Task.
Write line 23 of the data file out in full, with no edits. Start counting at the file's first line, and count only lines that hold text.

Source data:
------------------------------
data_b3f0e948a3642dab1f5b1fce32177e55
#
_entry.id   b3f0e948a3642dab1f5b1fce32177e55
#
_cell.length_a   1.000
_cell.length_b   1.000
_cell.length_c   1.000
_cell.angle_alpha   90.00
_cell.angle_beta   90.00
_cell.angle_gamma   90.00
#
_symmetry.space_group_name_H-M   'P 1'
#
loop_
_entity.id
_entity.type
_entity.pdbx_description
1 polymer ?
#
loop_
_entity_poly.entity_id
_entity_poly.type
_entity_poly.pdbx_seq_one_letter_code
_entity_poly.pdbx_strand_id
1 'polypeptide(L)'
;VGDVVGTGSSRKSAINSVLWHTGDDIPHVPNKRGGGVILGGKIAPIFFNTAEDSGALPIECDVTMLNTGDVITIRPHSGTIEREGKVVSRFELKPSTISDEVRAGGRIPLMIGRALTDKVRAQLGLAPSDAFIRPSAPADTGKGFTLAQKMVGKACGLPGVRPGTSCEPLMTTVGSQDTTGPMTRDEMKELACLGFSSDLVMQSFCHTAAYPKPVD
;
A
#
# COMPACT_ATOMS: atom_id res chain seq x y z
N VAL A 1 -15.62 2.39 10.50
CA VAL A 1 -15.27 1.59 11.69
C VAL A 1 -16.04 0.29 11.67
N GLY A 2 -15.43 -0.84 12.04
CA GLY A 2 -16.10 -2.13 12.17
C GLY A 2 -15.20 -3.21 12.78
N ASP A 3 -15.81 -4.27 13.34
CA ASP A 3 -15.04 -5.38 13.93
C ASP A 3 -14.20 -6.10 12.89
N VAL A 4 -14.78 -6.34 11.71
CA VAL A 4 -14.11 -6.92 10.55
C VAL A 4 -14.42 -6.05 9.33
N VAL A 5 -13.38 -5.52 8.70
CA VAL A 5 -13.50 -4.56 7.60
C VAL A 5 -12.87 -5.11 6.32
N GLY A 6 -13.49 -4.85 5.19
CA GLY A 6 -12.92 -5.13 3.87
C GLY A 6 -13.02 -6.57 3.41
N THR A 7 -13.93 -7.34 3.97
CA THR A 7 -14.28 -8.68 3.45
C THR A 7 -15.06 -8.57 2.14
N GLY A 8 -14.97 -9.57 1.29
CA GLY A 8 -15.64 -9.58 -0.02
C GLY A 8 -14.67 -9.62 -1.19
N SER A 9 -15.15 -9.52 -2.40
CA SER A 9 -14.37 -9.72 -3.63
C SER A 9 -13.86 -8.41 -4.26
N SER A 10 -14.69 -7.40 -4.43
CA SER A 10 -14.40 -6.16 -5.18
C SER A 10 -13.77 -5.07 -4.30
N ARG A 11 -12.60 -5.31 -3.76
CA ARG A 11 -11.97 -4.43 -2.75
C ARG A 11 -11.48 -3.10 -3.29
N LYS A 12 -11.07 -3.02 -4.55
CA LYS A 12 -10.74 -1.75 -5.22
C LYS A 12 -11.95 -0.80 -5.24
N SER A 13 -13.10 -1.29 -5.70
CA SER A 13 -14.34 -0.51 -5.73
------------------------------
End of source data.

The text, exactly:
_entity_poly.pdbx_seq_one_letter_code